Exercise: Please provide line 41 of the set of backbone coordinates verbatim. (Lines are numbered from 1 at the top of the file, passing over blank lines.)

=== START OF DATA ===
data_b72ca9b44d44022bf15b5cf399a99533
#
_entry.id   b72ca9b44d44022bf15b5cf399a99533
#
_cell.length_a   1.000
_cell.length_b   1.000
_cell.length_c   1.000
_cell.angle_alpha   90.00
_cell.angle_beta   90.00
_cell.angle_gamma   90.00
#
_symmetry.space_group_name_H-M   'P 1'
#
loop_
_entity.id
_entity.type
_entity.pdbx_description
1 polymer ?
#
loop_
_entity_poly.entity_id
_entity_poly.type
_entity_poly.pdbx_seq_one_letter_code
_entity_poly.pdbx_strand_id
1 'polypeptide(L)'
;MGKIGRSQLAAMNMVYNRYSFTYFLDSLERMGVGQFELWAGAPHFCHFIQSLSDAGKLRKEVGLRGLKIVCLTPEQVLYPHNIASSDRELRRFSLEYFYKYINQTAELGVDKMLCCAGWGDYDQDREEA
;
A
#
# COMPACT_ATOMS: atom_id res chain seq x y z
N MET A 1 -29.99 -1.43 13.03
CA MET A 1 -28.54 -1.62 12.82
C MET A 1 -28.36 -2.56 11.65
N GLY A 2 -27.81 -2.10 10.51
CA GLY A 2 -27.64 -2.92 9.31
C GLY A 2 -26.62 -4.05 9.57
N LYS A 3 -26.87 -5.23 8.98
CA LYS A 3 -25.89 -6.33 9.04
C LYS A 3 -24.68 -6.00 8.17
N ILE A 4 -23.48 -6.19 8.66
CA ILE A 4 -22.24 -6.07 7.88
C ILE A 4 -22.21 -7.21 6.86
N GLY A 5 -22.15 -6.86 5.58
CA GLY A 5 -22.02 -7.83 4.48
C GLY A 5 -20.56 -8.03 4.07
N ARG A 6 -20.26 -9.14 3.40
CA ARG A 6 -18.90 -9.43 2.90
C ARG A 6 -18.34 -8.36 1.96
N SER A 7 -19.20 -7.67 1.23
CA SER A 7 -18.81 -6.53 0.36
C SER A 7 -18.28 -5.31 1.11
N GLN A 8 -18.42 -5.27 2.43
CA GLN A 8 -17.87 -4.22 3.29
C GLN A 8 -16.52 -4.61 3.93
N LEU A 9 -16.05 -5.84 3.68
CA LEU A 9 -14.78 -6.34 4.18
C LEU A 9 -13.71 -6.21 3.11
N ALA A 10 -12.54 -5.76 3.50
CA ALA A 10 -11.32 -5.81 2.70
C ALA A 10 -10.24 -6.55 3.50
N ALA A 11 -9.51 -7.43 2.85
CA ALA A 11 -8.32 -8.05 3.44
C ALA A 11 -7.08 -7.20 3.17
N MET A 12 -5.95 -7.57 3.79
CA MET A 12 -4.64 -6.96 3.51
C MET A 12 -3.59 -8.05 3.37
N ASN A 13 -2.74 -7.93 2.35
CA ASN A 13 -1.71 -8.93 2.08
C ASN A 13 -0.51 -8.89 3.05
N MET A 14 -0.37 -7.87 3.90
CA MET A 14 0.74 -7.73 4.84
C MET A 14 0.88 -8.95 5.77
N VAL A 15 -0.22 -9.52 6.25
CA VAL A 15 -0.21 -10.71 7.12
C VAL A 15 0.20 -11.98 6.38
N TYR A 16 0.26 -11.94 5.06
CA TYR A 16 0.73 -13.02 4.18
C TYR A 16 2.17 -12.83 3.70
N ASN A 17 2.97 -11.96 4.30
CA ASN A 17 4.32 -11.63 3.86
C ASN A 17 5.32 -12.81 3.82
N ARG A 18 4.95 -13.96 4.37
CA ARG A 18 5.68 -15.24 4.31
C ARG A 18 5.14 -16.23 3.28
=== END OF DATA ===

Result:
CA ILE A 4 -22.24 -6.07 7.88